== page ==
Discipleship doesn’t just involve preparing Bible studies. As Jan soon learned, it can turn into a full-time job. In addition to being Tina’s teacher, at times Jan became Tina’s chauffeur and courier! While discretion is needed as to when to say ‘no’, the thing that resonated the most with Jan was God’s command to “associate with the lowly” (Rom. 12:16, ESV).
It involved anything from picking Tina up Sunday mornings for the Family Bible Hour, counseling over the phone or helping Tina move on short notice.
Jan eventually had three children, each of whom Tina loved dearly and vice-versa. With a growing family, the visits with Tina became less frequent and although Tina sometimes went back to her old ways, Jan was always there for her to be a help and a listening ear.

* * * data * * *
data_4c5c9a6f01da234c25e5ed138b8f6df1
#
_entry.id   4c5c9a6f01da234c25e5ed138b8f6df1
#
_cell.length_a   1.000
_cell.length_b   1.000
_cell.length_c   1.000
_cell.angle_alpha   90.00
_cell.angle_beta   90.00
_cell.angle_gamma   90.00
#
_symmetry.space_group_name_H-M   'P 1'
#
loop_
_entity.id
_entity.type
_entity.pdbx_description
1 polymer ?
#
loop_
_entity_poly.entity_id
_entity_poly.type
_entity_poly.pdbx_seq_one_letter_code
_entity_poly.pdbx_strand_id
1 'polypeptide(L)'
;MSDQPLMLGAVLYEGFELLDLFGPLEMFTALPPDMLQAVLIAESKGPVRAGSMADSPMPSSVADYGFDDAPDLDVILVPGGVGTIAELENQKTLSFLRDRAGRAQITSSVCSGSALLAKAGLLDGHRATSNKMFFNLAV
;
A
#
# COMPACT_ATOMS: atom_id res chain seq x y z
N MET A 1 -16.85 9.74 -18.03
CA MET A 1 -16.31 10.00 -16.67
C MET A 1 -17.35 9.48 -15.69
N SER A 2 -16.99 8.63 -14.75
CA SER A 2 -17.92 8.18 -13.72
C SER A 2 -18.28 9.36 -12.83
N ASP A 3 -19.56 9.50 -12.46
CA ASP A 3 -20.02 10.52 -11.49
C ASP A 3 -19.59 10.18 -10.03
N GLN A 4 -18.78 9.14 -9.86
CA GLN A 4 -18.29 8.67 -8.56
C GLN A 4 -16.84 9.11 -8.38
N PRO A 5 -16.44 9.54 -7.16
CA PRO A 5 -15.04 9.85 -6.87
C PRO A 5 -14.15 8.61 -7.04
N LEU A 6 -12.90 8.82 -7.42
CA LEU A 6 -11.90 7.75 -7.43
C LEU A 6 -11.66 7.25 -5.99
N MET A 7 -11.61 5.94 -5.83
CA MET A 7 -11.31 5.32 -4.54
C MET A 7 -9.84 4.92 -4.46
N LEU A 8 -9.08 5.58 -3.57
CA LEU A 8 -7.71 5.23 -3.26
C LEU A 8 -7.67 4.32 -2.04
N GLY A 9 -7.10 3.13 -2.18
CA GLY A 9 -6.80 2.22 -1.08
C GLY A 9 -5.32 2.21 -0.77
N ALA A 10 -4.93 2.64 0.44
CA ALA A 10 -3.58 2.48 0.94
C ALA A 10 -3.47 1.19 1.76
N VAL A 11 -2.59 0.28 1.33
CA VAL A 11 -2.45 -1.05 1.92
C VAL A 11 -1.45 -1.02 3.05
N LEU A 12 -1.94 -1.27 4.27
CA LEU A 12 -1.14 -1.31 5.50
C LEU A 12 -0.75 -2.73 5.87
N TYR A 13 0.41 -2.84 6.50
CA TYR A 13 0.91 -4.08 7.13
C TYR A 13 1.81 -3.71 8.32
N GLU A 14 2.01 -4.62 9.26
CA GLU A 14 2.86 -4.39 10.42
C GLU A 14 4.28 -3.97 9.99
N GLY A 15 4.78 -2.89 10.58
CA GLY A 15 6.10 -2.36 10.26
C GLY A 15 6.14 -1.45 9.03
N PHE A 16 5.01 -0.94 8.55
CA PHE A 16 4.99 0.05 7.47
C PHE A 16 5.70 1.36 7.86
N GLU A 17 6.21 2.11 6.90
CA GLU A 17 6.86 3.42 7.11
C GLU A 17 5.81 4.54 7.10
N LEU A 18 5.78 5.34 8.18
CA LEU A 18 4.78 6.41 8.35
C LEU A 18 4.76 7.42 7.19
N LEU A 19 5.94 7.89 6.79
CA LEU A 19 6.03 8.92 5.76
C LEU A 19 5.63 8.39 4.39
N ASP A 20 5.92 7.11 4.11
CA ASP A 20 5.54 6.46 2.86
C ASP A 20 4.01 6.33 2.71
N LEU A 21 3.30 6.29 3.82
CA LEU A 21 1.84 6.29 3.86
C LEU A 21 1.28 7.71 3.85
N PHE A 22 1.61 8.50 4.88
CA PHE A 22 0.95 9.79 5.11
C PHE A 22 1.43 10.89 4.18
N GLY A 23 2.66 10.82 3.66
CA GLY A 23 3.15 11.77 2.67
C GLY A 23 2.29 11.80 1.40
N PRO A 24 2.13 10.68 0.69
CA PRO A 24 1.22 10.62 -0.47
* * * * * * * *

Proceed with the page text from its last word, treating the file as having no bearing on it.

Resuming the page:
8 years after their first encounter, Jan received a phone call from Tina’s daughter saying that Tina had experienced a cardiac arrest and was in the intensive care unit with severe brain damage. Jan paid one last visit to Tina at her bedside, singing to her and praying for her. A few days later, the inevitable happened and Jan was informed of Tina’s death.
Tina’s brother asked Jan if she would be interested in saying a few words at the funeral. Apprehensive at first, Jan consulted with her husband who encouraged her to do so as it would likely be the only gospel testimony at the funeral. They would soon realize how wrong they were!
The Lord of the Harvest